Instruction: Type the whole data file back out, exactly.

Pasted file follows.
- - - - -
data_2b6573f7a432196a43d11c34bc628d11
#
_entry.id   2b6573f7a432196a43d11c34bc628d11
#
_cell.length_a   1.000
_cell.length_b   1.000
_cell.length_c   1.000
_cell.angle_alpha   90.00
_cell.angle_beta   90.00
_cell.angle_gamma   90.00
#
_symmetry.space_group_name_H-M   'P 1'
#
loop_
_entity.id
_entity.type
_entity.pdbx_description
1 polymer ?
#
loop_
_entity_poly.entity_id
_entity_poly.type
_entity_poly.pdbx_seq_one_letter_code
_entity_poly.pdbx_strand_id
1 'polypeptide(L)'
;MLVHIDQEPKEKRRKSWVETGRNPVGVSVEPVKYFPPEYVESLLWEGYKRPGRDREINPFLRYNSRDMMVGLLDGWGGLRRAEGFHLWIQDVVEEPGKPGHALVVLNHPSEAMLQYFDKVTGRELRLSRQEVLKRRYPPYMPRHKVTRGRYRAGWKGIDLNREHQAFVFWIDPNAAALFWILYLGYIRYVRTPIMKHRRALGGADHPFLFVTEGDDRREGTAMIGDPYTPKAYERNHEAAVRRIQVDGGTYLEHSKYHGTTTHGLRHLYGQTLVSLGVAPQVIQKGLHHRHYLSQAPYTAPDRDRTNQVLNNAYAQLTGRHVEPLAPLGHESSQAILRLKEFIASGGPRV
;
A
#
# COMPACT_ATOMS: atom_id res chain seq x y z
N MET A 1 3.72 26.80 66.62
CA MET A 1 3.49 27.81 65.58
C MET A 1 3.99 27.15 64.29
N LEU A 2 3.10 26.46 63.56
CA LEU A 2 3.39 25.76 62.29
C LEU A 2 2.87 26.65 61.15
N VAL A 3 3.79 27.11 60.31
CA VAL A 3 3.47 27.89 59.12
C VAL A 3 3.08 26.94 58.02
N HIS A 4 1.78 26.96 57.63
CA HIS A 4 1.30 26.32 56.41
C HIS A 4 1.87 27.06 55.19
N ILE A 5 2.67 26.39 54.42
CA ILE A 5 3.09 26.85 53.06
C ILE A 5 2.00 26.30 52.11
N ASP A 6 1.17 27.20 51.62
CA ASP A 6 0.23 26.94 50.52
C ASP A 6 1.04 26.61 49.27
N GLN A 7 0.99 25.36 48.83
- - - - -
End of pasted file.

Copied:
data_2b6573f7a432196a43d11c34bc628d11
#
_entry.id   2b6573f7a432196a43d11c34bc628d11
#
_cell.length_a   1.000
_cell.length_b   1.000
_cell.length_c   1.000
_cell.angle_alpha   90.00
_cell.angle_beta   90.00
_cell.angle_gamma   90.00
#
_symmetry.space_group_name_H-M   'P 1'
#
loop_
_entity.id
_entity.type
_entity.pdbx_description
1 polymer ?
#
loop_
_entity_poly.entity_id
_entity_poly.type
_entity_poly.pdbx_seq_one_letter_code
_entity_poly.pdbx_strand_id
1 'polypeptide(L)'
;MLVHIDQEPKEKRRKSWVETGRNPVGVSVEPVKYFPPEYVESLLWEGYKRPGRDREINPFLRYNSRDMMVGLLDGWGGLRRAEGFHLWIQDVVEEPGKPGHALVVLNHPSEAMLQYFDKVTGRELRLSRQEVLKRRYPPYMPRHKVTRGRYRAGWKGIDLNREHQAFVFWIDPNAAALFWILYLGYIRYVRTPIMKHRRALGGADHPFLFVTEGDDRREGTAMIGDPYTPKAYERNHEAAVRRIQVDGGTYLEHSKYHGTTTHGLRHLYGQTLVSLGVAPQVIQKGLHHRHYLSQAPYTAPDRDRTNQVLNNAYAQLTGRHVEPLAPLGHESSQAILRLKEFIASGGPRV
;
A
#
# COMPACT_ATOMS: atom_id res chain seq x y z
N MET A 1 3.72 26.80 66.62
CA MET A 1 3.49 27.81 65.58
C MET A 1 3.99 27.15 64.29
N LEU A 2 3.10 26.46 63.56
CA LEU A 2 3.39 25.76 62.29
C LEU A 2 2.87 26.65 61.15
N VAL A 3 3.79 27.11 60.31
CA VAL A 3 3.47 27.89 59.12
C VAL A 3 3.08 26.94 58.02
N HIS A 4 1.78 26.96 57.63
CA HIS A 4 1.30 26.32 56.41
C HIS A 4 1.87 27.06 55.19
N ILE A 5 2.67 26.39 54.42
CA ILE A 5 3.09 26.85 53.06
C ILE A 5 2.00 26.30 52.11
N ASP A 6 1.17 27.20 51.62
CA ASP A 6 0.23 26.94 50.52
C ASP A 6 1.04 26.61 49.27
N GLN A 7 0.99 25.36 48.83